Pablo Picasso’s ceramics, long dismissed in the snobby art set as kitschy afterthoughts in the artist’s career, are now among the hottest sectors in the art market.
So hot that Sotheby’s sold every single piece in its Impressionist and Modern Art day auction in London a rare “white glove” sale last week that boasted a 100 percent sell-through rate. Featuring 126 unique pieces that belonged to the artist’s granddaughter Marina Picasso, the ceramics totaled £12.3 million ($19.4 million), more than triple their pre-sale estimate.
The auction of “unique Picasso ceramics was a landmark moment for sales of the artist’s work, setting a new benchmark for this medium,” said James Mackie, Sotheby’s Impressionist & Modern Art specialist in a statement.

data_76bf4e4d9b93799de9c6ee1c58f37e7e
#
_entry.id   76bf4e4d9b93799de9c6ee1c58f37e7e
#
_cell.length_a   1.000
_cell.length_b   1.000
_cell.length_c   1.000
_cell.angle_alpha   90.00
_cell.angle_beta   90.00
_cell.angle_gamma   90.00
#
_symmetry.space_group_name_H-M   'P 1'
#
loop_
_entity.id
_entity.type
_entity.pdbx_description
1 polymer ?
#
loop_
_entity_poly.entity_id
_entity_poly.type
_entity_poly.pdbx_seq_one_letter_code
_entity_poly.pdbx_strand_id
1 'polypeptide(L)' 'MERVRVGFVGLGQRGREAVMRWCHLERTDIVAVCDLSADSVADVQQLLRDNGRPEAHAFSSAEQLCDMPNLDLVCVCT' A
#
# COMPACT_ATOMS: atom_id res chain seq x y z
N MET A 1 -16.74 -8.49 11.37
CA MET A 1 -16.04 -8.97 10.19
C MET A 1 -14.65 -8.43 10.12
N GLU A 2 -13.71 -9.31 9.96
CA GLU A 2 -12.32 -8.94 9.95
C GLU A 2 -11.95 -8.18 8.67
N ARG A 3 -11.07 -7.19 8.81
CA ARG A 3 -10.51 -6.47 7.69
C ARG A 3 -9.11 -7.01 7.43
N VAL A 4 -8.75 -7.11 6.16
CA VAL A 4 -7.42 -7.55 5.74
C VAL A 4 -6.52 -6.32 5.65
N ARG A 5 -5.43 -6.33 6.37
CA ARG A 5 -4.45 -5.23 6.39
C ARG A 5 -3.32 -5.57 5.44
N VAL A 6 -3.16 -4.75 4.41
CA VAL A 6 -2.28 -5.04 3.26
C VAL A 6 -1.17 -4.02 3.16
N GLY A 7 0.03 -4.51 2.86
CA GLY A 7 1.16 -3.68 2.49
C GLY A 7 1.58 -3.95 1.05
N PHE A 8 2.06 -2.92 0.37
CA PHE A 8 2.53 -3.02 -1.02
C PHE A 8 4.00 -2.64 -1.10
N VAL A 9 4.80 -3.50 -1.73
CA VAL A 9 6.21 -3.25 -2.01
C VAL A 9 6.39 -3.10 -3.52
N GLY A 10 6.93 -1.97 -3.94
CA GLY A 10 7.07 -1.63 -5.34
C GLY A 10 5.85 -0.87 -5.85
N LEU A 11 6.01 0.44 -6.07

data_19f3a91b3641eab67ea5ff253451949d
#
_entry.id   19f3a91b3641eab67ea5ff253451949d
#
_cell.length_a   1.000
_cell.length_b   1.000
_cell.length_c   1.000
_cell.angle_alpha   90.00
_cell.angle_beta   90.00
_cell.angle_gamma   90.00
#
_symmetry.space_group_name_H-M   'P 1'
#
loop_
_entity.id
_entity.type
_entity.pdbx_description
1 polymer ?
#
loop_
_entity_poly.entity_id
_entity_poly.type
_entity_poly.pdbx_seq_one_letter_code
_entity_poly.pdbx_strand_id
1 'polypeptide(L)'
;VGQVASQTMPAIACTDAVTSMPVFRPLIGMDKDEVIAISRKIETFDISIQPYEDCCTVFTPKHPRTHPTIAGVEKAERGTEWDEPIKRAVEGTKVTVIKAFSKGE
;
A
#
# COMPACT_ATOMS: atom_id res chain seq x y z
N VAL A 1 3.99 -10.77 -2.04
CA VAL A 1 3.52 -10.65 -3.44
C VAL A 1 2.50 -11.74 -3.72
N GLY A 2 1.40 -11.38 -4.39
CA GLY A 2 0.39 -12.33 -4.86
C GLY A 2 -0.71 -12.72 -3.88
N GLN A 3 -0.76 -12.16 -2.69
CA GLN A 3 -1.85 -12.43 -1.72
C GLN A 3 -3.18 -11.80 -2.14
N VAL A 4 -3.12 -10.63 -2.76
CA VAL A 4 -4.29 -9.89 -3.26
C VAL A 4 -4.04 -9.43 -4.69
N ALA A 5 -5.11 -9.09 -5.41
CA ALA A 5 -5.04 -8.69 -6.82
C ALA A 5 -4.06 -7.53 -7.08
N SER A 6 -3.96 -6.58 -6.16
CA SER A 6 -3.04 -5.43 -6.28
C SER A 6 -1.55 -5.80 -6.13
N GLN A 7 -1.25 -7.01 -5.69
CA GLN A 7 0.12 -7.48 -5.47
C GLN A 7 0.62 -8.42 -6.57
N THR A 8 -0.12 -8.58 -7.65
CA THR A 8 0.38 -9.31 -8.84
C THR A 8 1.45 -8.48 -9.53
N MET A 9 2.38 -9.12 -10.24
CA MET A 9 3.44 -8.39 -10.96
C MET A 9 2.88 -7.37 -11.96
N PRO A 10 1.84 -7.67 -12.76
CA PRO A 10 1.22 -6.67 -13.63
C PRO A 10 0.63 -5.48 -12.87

“What makes these ceramics so special is that they were modelled by the artist’s own hands and are infused with a raw energy. Unlike Picasso’s editioned ceramics, each work is truly a one-off and this is why we saw such a fevered demand from collectors,” he concluded.
Picasso first worked at Madoura studio in Vallauris, France during the summer of 1946. Pieces in the sale were created between 1947 and the late 1960s, and include hand-painted plates, vases, tiles, figured, and sculptures.
The top lot, a painted ceramic vase shaped like a goat, titled Cabri, sold for $761,159, nearly four times its pre-sale low estimate. Other highlights include a large jug titled Vase positif negatif, which soared above estimate to sell for $407,000, and the unusual modelled ceramic figure Femme, which sold for $403,336.
In April, the Observer’s Daniel Grant examined the growing interest in the artist’s late works in just the past few years, from the high prices of editioned works to the limited availability of unique pieces (the artist only created about 4,000).